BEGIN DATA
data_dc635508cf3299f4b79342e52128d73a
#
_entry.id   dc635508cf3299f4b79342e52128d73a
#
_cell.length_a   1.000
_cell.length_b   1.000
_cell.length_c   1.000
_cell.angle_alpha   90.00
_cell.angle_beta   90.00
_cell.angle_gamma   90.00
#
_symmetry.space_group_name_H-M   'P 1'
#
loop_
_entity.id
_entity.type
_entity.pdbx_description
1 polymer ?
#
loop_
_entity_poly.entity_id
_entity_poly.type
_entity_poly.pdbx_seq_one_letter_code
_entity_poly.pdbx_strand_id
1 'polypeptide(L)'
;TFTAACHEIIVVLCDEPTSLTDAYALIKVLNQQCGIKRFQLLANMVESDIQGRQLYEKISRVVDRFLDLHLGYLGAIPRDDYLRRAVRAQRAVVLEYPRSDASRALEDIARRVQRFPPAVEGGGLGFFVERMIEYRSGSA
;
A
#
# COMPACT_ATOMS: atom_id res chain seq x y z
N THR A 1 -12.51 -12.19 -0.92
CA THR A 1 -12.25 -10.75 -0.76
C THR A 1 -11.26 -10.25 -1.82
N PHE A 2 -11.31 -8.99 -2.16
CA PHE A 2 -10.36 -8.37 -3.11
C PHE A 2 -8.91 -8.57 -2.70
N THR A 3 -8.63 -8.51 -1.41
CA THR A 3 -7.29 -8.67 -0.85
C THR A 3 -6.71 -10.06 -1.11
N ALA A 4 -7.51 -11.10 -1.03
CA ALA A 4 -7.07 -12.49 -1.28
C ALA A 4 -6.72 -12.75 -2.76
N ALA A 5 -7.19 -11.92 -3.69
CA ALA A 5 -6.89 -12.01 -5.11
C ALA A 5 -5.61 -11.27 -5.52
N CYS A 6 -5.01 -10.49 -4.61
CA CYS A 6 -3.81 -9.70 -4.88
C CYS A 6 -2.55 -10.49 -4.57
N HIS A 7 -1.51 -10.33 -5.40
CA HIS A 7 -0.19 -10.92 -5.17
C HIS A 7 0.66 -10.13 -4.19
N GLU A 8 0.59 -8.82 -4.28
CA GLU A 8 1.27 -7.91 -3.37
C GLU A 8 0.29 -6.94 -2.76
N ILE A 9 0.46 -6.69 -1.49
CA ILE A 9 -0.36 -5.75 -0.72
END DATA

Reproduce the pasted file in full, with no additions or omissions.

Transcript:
data_dc635508cf3299f4b79342e52128d73a
#
_entry.id   dc635508cf3299f4b79342e52128d73a
#
_cell.length_a   1.000
_cell.length_b   1.000
_cell.length_c   1.000
_cell.angle_alpha   90.00
_cell.angle_beta   90.00
_cell.angle_gamma   90.00
#
_symmetry.space_group_name_H-M   'P 1'
#
loop_
_entity.id
_entity.type
_entity.pdbx_description
1 polymer ?
#
loop_
_entity_poly.entity_id
_entity_poly.type
_entity_poly.pdbx_seq_one_letter_code
_entity_poly.pdbx_strand_id
1 'polypeptide(L)'
;TFTAACHEIIVVLCDEPTSLTDAYALIKVLNQQCGIKRFQLLANMVESDIQGRQLYEKISRVVDRFLDLHLGYLGAIPRDDYLRRAVRAQRAVVLEYPRSDASRALEDIARRVQRFPPAVEGGGLGFFVERMIEYRSGSA
;
A
#
# COMPACT_ATOMS: atom_id res chain seq x y z
N THR A 1 -12.51 -12.19 -0.92
CA THR A 1 -12.25 -10.75 -0.76
C THR A 1 -11.26 -10.25 -1.82
N PHE A 2 -11.31 -8.99 -2.16
CA PHE A 2 -10.36 -8.37 -3.11
C PHE A 2 -8.91 -8.57 -2.70
N THR A 3 -8.63 -8.51 -1.41
CA THR A 3 -7.29 -8.67 -0.85
C THR A 3 -6.71 -10.06 -1.11
N ALA A 4 -7.51 -11.10 -1.03
CA ALA A 4 -7.07 -12.49 -1.28
C ALA A 4 -6.72 -12.75 -2.76
N ALA A 5 -7.19 -11.92 -3.69
CA ALA A 5 -6.89 -12.01 -5.11
C ALA A 5 -5.61 -11.27 -5.52
N CYS A 6 -5.01 -10.49 -4.61
CA CYS A 6 -3.81 -9.70 -4.88
C CYS A 6 -2.55 -10.49 -4.57
N HIS A 7 -1.51 -10.33 -5.40
CA HIS A 7 -0.19 -10.92 -5.17
C HIS A 7 0.66 -10.13 -4.19
N GLU A 8 0.59 -8.82 -4.28
CA GLU A 8 1.27 -7.91 -3.37
C GLU A 8 0.29 -6.94 -2.76
N ILE A 9 0.46 -6.69 -1.49
CA ILE A 9 -0.36 -5.75 -0.72